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Traditional Chinese Medicine: An Alternative to Western Medicine

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Chemotherapy and consuming prescribed medications serve as accepted treatment methods for harmful diseases in the Western world, but medical practices of other cultures can also be helpful to patients. The ancient practice of Traditional Chinese Medicine (TCM) has been proven to heal the mind, body and soul in ways beyond what Western medical treatments can achieve.

According to the University of Pennsylvania’s publication Knowledge @ Wharton, Western medicine is based on scientific findings and treats illnesses with medications and surgeries, whereas TCM uses a holistic approach and maintains a cured and balanced body through alternative, more natural treatments.

The Longevity Center of Classical Chinese Medicine states, medical practitioners apply Western medicine once an illness and its symptoms emerge. TCM, however, treats the body as a whole every day and advocates for an overall balanced lifestyle, including healthy eating and exercise, to prepare the body for self-healing when medical problems arise. Experts suggest using Chinese medicine in addition to Western medicine, rather than completely on its own, when treating illnesses.

Qi, pronounced chi, is a main aspect of TCM. It is seen as an energy that animates and brings life to all objects of the world. According to the Traditional Chinese Medicine World Foundation, Qi exists within the body and circulates among organs along meridians or energy pathways.

The human body is composed of a network of twelve meridians that react in a response to changes in the body’s surroundings. “The meridian network is like a system of highways, roads and streets that links major cities. The highways (meridians) and the cities (organs) make up an entire energy map (the body). It is through this system of roadways that energy (Qi) runs,” said tcmworld.org.

The Five-Element Theory is another component of TCM. According to tcmbasics.com, the theory explains how the world is composed of the five primary elements - wood, fire, earth, metal and water - and relates the elements to the five main organ systems of the human body; the liver/gallbladder, heart/small intestine, spleen/stomach, lungs/large intestine and kidney/urinary bladder.

By connecting the natural world to the human body, the Five-Element Theory helps show how aspects of natural occurrences, such as weather, season and flavor, are related to the way the body functions. Using the Five-Element Theory chart can help determine which illness an individual may have. If an imbalance exists in one of the elements, there is a loss of harmony in the body and often means an illness exists. The Traditional Chinese Medicine World Foundation explains, “the dynamic interactions enable all the Organ Systems to work in one, harmonious greater system.”

Common Practices of Chinese Medicine

Acupuncture is a form of TCM that pinpoints specific areas on the body to help alleviate pain associated with various illnesses and preserves overall health. Studies prove that acupuncture can help reduce symptoms associated with cacner, such as vomiting, nausea and fatigue. According to the National Center for Complementary and Alternative Medicine, sicknesses arise when the body’s balance is thrown off, which results in blocking the travel of Qi along meridians. When acupuncture treats the afflicted areas, Qi can travel smoothly again and the body can return to a healthy well-being.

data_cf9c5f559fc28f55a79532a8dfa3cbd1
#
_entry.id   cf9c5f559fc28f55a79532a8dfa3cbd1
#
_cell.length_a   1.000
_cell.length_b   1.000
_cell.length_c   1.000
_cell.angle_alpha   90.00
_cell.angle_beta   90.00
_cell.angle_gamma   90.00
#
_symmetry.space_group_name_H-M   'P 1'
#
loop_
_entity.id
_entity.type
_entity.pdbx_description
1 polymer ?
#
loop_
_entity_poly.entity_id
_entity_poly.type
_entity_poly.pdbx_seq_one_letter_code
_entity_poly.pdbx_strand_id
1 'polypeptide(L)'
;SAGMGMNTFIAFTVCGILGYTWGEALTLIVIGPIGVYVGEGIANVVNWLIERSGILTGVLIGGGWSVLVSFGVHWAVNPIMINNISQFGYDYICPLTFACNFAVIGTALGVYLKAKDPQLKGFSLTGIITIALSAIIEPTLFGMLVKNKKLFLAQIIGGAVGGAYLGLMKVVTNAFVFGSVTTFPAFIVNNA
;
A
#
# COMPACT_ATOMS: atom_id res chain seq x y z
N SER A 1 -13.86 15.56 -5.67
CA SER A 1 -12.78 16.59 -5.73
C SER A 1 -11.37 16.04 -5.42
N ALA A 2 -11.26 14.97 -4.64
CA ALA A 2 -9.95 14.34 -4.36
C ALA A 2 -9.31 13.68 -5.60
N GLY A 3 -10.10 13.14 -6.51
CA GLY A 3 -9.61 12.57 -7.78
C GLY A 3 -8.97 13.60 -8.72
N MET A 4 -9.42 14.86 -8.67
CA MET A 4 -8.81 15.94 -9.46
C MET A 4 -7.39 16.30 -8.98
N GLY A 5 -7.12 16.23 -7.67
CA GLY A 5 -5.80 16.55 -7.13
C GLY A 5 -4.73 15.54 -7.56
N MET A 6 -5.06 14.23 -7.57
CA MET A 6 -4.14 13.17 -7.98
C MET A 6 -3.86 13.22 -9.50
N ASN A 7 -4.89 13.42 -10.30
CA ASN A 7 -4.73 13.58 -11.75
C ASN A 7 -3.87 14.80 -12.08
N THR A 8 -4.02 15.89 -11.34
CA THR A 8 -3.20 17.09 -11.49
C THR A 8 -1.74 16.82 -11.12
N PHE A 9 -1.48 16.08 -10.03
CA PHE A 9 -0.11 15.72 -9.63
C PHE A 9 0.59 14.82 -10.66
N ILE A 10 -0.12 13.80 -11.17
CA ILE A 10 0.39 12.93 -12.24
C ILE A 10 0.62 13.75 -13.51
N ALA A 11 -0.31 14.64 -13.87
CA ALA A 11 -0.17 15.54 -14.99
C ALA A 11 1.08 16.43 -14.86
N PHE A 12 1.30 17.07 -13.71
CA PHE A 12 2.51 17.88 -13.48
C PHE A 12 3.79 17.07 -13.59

Acupressure is similar to acupuncture, but the TCM practice does not use needles to treat ailments. Instead, acupressure uses fingers to apply pressure to the affected area of the body, and does not break the skin like needles in acupuncture.

Food Therapy
TCM has compiled lists of specific foods that offer beneficial nutrients to various medical ailments. The practice of food therapy considers the energies foods can provide, as well as the advantages they can have on long-term well-being. Food therapy connects to the Five-Element Theory because the theory’s chart helps show the effects different flavors can have on various illnesses. For a full list of foods and their healing powers, refer to http://www.tcmecc.org/foodtherapy.htm.

Herbal Therapy
Similar to food therapy, herbal therapy applies various herbs to medical issues. The flavors of the different herbs help determine which herb to use to cure an illness and restore health. Tcmpage.com explains how each herb possesses a different flavor that is associated with curing a specific area. For example, a bitter flavor improves appetite and rids excessive heat from the body, sweet flavor treats dry coughs and balances systems in the body, spicy flavor circulates Qi and boosts metabolism, and salty flavor cleanses bowels and softens growths such as nodes.

Qigong is similar to tai chi. The practice brings balance and harmony to the body through breathing exercises and relaxed physical movements. The smooth movements of qigong lead the body and mind to a tranquil state which has been proven to aid stress, sleep, arthritis and cancer. Practicing qigong is especially beneficial in restoring the body to its best overall health when recovering from an illness.









Reviewed July 26, 2011
by Michele Blacksberg R.N.
Edited by Shannon Koehle

Add a Comment2 Comments

EmpowHER Guest

Good informative article.

August 4, 2011 - 1:11pm
EmpowHER Guest

Erin, as a practitioner of Chinese medicine for 10 years and as someone who has been to China 8 times for lecturing, study and research, I want to tell you I really liked your intro to Chinese medicine. As evolution teaches, we are literally formed from the universe, and Chinese medicine tells us this: we are nature itself. Thanks, James www.blueridgeclinic.com

July 26, 2011 - 12:18pm
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